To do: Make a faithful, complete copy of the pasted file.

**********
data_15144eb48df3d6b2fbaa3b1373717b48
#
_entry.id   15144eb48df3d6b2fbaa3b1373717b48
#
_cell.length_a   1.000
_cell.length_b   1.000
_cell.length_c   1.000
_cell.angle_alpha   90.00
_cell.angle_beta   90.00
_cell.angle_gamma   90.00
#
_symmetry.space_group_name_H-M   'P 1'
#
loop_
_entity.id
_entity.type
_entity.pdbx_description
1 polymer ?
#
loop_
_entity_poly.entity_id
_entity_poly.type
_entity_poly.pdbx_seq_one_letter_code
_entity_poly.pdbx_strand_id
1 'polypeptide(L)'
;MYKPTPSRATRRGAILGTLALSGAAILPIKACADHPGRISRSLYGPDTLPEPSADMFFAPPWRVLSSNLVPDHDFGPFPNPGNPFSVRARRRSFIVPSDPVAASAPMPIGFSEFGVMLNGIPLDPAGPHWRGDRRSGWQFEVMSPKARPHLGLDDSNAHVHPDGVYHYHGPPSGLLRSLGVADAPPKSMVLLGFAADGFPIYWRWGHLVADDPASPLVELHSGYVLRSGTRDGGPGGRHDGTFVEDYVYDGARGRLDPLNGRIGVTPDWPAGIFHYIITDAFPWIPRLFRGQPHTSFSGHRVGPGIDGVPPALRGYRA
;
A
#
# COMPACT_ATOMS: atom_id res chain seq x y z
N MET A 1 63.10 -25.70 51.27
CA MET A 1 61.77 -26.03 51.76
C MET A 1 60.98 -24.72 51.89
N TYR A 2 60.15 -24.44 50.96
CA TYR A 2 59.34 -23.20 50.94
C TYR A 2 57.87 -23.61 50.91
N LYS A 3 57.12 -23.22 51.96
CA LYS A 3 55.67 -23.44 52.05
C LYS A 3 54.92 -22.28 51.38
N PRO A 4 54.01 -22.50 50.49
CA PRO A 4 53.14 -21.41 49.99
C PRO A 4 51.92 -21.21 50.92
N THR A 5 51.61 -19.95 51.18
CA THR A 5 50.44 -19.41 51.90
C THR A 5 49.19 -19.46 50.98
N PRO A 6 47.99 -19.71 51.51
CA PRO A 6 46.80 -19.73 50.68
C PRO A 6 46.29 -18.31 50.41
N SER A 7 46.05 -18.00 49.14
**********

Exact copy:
data_15144eb48df3d6b2fbaa3b1373717b48
#
_entry.id   15144eb48df3d6b2fbaa3b1373717b48
#
_cell.length_a   1.000
_cell.length_b   1.000
_cell.length_c   1.000
_cell.angle_alpha   90.00
_cell.angle_beta   90.00
_cell.angle_gamma   90.00
#
_symmetry.space_group_name_H-M   'P 1'
#
loop_
_entity.id
_entity.type
_entity.pdbx_description
1 polymer ?
#
loop_
_entity_poly.entity_id
_entity_poly.type
_entity_poly.pdbx_seq_one_letter_code
_entity_poly.pdbx_strand_id
1 'polypeptide(L)'
;MYKPTPSRATRRGAILGTLALSGAAILPIKACADHPGRISRSLYGPDTLPEPSADMFFAPPWRVLSSNLVPDHDFGPFPNPGNPFSVRARRRSFIVPSDPVAASAPMPIGFSEFGVMLNGIPLDPAGPHWRGDRRSGWQFEVMSPKARPHLGLDDSNAHVHPDGVYHYHGPPSGLLRSLGVADAPPKSMVLLGFAADGFPIYWRWGHLVADDPASPLVELHSGYVLRSGTRDGGPGGRHDGTFVEDYVYDGARGRLDPLNGRIGVTPDWPAGIFHYIITDAFPWIPRLFRGQPHTSFSGHRVGPGIDGVPPALRGYRA
;
A
#
# COMPACT_ATOMS: atom_id res chain seq x y z
N MET A 1 63.10 -25.70 51.27
CA MET A 1 61.77 -26.03 51.76
C MET A 1 60.98 -24.72 51.89
N TYR A 2 60.15 -24.44 50.96
CA TYR A 2 59.34 -23.20 50.94
C TYR A 2 57.87 -23.61 50.91
N LYS A 3 57.12 -23.22 51.96
CA LYS A 3 55.67 -23.44 52.05
C LYS A 3 54.92 -22.28 51.38
N PRO A 4 54.01 -22.50 50.49
CA PRO A 4 53.14 -21.41 49.99
C PRO A 4 51.92 -21.21 50.92
N THR A 5 51.61 -19.95 51.18
CA THR A 5 50.44 -19.41 51.90
C THR A 5 49.19 -19.46 50.98
N PRO A 6 47.99 -19.71 51.51
CA PRO A 6 46.80 -19.73 50.68
C PRO A 6 46.29 -18.31 50.41
N SER A 7 46.05 -18.00 49.14